1905 - Kaiser Wilhelm arrived in Tangier proclaiming to support for an independent state of Morocco. 

1906 - The Conference on Moroccan Reforms in Algerciras ended after two months with France and Germany in agreement. 

1906 - The Intercollegiate Athletic Association of the United States was founded to set rules in amateur sports. The organization became the National Collegiate Athletic Association in 1910. 

1908 - 250,000 coal miners in Indianapolis, IN, went on strike to await a wage adjustment. 

1909 - Serbia accepted Austrian control over Bosnia-Herzegovina. 

1917 - The U.S. purchased and took possession of the Virgin Islands from Denmark for $25 million. 

1918 - For the first time in the U.S., Daylight Saving Time went into effect. 

1921 - Great Britain declared a state of emergency because of the thousands of coal miners on strike. 

1923 - In New York City, the first U.S. dance marathon was held. Alma Cummings set a new world record of 27 hours. 

1932 - The Ford Motor Co. debuted its V-8 engine. 

1933 - The U.S. Congress authorized the Civilian Conservation Corps to relieve rampant unemployment. 

1933 - The "Soperton News" in Georgia became the first newspaper to publish using a pine pulp paper.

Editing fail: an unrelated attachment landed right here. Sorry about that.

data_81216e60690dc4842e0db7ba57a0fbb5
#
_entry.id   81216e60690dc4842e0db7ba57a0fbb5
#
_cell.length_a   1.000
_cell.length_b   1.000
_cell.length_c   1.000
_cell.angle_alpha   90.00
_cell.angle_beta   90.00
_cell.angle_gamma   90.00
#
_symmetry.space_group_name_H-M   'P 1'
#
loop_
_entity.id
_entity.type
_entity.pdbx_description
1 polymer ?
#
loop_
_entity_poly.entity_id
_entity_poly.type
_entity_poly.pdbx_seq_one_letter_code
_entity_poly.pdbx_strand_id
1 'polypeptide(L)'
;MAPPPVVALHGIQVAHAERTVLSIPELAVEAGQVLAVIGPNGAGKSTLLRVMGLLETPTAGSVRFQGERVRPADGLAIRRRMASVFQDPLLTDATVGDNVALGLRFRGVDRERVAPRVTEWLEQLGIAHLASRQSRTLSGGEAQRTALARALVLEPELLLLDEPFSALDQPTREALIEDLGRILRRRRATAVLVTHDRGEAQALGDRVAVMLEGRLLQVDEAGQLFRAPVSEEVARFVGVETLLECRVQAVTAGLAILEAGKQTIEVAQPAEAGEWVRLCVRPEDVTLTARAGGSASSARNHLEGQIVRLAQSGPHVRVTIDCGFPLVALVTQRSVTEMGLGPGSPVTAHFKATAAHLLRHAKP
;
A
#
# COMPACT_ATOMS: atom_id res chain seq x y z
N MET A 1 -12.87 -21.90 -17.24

1939 - Britain and France agreed to support Poland if Germany threatened invasion. 

1940 - La Guardia airport in New York officially opened to the public. 

1941 - Germany began a counter offensive in North Africa. 

1945 - "The Glass Menagerie" by Tennessee Williams opened on Broadway. 

1946 - Monarchists won the elections in Greece. 

1947 - John L. Lewis called a strike in sympathy for the miners killed in an explosion in Centralia, IL, on March 25, 1947. 

1948 - The Soviets in Germany began controlling the Western trains headed toward Berlin. 

1949 - Winston Churchill declared that the A-bomb was the only thing that kept the U.S.S.R. from taking over Europe. 

1949 - Newfoundland entered the Canadian confederation as its 10th province. 

1958 - The U.S. Navy formed the atomic submarine division. 

1959 - The Dalai Lama (Lhama Dhondrub, Tenzin Gyatso) began exile by crossing the border into India where he was granted political asylum. Gyatso was the 14th Daila Lama. 

1960 - The South African government declared a state of emergency after demonstrations lead to the death of more than 50 Africans. 

1966 - An estimated 200,000 anti-war demonstrators march in New York City. (New York

1966 - The Soviet Union launched Luna 10, which became the first spacecraft to enter a lunar orbit. 

1967 - U.S. President Lyndon Johnson signed the Consular Treaty, the first bi-lateral pact with the Soviet Union since the Bolshevik Revolution. 

1970 - The U.S. forces in Vietnam down a MIG-21, it was the first since September 1968. 

1976 - The New Jersey Supreme Court ruled that Karen Anne Quinlan could be disconnected from a respirator. Quinlan remained comatose until 1985 when she died.